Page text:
2. The trial court did not abuse its discretion by prohibiting one of Levin's lawyers from testifying as to Levin's ability to assist in his defense. Timberlake v. State, 246 Ga. 488, 501 (7) (271 SE2d 792) (1980). "The practice of trial attorneys testifying is not approved by the courts except where made necessary by the circumstances of the Case. Id. at 500 (7). The circumstances did not necessitate counsel's testimony here. Compare id. (prosecutor testified as an unanticipated rebuttal witness). Because Levin called two experts who testified about his ability to assist in his defense, his counsel's testimony was cumulative and not "essential to the ends of justice." Id. Moreover, in excluding counsel's testimony, the trial court considered the problematic issue of Levin's capacity to waive the attorney-client privilege in light of his alleged incompetence. Further, testifying could have placed counsel in the potentially awkward position of arguing his own credibility over the State's experts. Id. In light of these considerations, a finding that the court abused its discretion is unwarranted.
3. Under the circumstances of this case, the trial court's failure to charge the mandatory language of OCGA 17-7-131 (b) (3) (A) is not reversible error. This statute requires the court to instruct the jury, "I charge you that should you find the defendant not guilty by reason of insanity at the time of the crime, the defendant will be committed to a state mental health facility until such time, if ever, that the court is satisfied that he or she should be released pursuant to law." The record shows that the charge Levin requested, which the court gave verbatim, tracked the statutory language except that it omitted the phrase "if ever." The court subsequently asked counsel if there was anything it might have misread and counsel twice answered in the negative.
Without question, the failure to include the phrase "if ever" was error. Moore v. State, 217 Ga. App. 207, 209 (1) (456 SE2d 708) (1995) (where defense counsel objected to the misleading and erroneous charges). However, Moore, supra, is factually distinguishable due to that court's complete failure to track the statutory language when it summarized the entire charge. Compare OCGA 17-7-131 (b) (3) (A) and (B). The charge in Moore was confusing, ambiguous, and likely to have misled the jury as to who would have custody and control of Moore and who would decide if and when he would be released if found not guilty by reason of insanity or guilty but mentally ill. Moore, 217 Ga. App. at 208-209. In Moore, we concluded that the defective charge effectively deprived Moore of his insanity defense. Id. at 208. Conversely, no such ambiguity existed in the instant case because the requested charge specified that the court would retain control over Levin's release. Nor did the charge imply that the court would be required at some point to order Levin's release.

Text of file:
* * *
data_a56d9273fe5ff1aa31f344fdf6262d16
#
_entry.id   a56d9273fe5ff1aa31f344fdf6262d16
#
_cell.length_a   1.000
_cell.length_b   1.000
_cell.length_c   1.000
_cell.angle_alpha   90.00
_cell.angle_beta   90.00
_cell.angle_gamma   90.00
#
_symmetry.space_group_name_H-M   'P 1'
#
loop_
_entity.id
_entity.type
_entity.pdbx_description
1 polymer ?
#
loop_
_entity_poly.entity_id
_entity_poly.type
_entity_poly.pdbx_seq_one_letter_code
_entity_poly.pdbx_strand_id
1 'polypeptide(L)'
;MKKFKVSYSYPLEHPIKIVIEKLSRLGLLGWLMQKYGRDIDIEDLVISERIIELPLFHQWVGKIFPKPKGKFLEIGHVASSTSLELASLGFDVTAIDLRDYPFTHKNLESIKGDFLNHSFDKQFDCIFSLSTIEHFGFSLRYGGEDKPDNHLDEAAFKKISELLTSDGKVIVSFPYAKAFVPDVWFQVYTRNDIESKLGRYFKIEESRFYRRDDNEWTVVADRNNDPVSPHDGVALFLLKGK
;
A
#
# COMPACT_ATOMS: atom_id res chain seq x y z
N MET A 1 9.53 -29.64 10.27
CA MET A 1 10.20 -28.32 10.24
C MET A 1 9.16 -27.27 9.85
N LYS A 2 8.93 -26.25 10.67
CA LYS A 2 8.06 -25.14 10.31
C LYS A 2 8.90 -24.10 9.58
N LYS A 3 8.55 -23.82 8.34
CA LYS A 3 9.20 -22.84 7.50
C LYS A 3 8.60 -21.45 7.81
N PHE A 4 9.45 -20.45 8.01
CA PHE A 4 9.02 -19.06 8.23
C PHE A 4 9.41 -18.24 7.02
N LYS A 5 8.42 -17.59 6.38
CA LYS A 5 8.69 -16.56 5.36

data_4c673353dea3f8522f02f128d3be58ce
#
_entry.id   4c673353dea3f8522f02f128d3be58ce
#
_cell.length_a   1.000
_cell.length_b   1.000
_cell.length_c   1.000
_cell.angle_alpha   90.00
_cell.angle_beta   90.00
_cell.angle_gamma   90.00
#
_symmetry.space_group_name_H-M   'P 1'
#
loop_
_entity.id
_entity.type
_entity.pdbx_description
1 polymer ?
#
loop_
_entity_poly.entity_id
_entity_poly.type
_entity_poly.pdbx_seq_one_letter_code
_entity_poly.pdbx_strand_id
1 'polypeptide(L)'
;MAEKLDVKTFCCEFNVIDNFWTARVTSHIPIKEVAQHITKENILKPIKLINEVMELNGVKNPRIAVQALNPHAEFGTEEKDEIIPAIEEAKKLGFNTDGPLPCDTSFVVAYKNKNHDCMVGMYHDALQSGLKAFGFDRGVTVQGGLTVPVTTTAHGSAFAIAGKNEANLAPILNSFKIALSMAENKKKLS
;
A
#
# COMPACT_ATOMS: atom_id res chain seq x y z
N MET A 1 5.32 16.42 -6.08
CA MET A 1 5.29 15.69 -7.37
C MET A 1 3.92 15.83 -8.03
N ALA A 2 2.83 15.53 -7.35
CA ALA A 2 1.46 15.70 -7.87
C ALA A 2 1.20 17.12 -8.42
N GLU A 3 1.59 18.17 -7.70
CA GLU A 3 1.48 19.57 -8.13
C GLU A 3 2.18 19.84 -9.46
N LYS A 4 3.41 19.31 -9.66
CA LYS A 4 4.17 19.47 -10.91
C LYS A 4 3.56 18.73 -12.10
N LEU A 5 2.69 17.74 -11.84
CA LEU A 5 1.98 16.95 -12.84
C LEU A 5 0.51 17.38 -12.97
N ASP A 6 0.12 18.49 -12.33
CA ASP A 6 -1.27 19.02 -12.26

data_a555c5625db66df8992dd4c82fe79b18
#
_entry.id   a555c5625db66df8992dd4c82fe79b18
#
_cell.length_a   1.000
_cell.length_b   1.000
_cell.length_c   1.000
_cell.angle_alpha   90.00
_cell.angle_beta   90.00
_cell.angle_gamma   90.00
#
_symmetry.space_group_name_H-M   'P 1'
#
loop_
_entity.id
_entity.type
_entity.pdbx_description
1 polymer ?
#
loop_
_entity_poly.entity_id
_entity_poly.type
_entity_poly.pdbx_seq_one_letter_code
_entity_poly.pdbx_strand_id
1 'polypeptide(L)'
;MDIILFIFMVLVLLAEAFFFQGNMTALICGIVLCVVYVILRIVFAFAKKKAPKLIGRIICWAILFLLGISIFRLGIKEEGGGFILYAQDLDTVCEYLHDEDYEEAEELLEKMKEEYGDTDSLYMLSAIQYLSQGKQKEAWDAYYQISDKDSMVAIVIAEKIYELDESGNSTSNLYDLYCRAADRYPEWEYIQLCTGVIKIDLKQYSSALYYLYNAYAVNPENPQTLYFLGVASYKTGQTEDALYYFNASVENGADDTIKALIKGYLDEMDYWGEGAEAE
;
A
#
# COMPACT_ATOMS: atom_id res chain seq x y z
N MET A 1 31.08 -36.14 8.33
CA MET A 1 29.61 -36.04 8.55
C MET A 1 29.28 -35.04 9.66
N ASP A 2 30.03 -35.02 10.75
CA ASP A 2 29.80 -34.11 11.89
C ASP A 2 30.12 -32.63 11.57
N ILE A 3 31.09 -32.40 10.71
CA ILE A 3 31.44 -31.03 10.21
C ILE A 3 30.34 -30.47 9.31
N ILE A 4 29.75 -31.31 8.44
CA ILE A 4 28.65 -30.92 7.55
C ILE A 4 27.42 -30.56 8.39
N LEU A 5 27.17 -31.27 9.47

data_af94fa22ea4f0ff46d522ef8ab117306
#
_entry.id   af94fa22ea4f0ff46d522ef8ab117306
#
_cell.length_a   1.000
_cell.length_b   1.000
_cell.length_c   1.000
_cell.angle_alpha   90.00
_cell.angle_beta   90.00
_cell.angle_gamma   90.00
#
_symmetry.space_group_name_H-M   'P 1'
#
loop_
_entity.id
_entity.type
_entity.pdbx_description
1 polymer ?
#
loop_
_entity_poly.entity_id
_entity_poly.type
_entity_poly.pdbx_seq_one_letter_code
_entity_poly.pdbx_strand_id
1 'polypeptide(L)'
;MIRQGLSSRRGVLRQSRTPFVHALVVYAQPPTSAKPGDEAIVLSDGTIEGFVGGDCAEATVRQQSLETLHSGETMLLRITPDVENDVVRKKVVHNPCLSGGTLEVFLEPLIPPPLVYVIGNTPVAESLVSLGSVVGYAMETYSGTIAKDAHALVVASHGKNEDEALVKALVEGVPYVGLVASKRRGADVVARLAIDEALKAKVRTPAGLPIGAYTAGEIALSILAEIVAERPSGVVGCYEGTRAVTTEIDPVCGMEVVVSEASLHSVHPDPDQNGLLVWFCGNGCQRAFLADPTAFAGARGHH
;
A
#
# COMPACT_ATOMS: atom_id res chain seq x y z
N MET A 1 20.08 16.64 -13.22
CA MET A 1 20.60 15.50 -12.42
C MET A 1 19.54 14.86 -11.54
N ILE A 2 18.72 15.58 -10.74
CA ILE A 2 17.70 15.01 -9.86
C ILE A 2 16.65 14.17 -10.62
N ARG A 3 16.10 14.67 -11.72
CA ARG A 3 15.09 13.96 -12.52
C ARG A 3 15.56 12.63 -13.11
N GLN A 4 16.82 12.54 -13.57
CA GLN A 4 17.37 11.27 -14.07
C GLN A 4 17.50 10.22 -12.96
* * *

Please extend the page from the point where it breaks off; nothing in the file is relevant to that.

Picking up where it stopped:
Moreover, procedural impediments to Levin's argument preclude reversal on this issue. First, the error was self-induced, which "cannot be complained of on appeal." Griffith v. State, 188 Ga. App. 789, 790 (374 SE2d 359) (1988). In addition, Levin's acquiescence to the charge estops him from asserting this claim of error on appeal. Milam v. State, 255 Ga. 560, 561-562 (1) (341 SE2d 216) (1986); compare Gaines v. State, 177 Ga. App. 795, 799 (1) (341 SE2d 252) (1986).
4. We reject Levin's argument that during the charge the trial court deprived him of his insanity defense on the lesser included offenses by characterizing the possible verdicts and lesser included offenses identically as "options." The record shows that the court used the word after it had concluded its substantive charges and was instructing the jury on the proper use of the eight verdict forms, which corresponded to each count. The court essentially stated that most of the forms had the same four options -- not guilty, not guilty by reason of insanity, guilty, and guilty but mentally ill -- but in three charges the jury had the fifth option of convicting on certain named lesser included offenses. 2